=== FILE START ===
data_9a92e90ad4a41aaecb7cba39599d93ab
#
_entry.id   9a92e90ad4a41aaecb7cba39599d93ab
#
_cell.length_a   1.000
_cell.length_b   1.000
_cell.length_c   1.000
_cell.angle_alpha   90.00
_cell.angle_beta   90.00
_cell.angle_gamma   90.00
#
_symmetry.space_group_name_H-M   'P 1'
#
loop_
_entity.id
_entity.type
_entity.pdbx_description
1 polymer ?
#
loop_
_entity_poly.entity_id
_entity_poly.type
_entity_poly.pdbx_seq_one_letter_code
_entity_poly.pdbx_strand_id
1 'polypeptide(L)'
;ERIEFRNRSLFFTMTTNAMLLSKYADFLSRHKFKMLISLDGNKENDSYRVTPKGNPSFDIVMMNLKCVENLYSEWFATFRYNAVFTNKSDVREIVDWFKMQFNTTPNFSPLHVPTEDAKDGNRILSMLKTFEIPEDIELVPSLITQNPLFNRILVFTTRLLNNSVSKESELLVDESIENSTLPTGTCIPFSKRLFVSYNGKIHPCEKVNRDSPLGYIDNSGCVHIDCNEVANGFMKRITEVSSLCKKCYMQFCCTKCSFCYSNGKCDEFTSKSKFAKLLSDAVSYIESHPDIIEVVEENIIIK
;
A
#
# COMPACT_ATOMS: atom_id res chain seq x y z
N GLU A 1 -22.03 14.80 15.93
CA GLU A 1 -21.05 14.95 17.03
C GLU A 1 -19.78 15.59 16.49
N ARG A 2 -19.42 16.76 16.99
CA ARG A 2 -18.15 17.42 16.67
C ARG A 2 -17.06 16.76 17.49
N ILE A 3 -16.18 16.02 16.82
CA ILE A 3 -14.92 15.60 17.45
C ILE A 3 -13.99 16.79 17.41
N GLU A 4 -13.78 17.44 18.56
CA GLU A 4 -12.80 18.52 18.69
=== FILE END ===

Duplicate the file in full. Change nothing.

data_9a92e90ad4a41aaecb7cba39599d93ab
#
_entry.id   9a92e90ad4a41aaecb7cba39599d93ab
#
_cell.length_a   1.000
_cell.length_b   1.000
_cell.length_c   1.000
_cell.angle_alpha   90.00
_cell.angle_beta   90.00
_cell.angle_gamma   90.00
#
_symmetry.space_group_name_H-M   'P 1'
#
loop_
_entity.id
_entity.type
_entity.pdbx_description
1 polymer ?
#
loop_
_entity_poly.entity_id
_entity_poly.type
_entity_poly.pdbx_seq_one_letter_code
_entity_poly.pdbx_strand_id
1 'polypeptide(L)'
;ERIEFRNRSLFFTMTTNAMLLSKYADFLSRHKFKMLISLDGNKENDSYRVTPKGNPSFDIVMMNLKCVENLYSEWFATFRYNAVFTNKSDVREIVDWFKMQFNTTPNFSPLHVPTEDAKDGNRILSMLKTFEIPEDIELVPSLITQNPLFNRILVFTTRLLNNSVSKESELLVDESIENSTLPTGTCIPFSKRLFVSYNGKIHPCEKVNRDSPLGYIDNSGCVHIDCNEVANGFMKRITEVSSLCKKCYMQFCCTKCSFCYSNGKCDEFTSKSKFAKLLSDAVSYIESHPDIIEVVEENIIIK
;
A
#
# COMPACT_ATOMS: atom_id res chain seq x y z
N GLU A 1 -22.03 14.80 15.93
CA GLU A 1 -21.05 14.95 17.03
C GLU A 1 -19.78 15.59 16.49
N ARG A 2 -19.42 16.76 16.99
CA ARG A 2 -18.15 17.42 16.67
C ARG A 2 -17.06 16.76 17.49
N ILE A 3 -16.18 16.02 16.82
CA ILE A 3 -14.92 15.60 17.45
C ILE A 3 -13.99 16.79 17.41
N GLU A 4 -13.78 17.44 18.56
CA GLU A 4 -12.80 18.52 18.69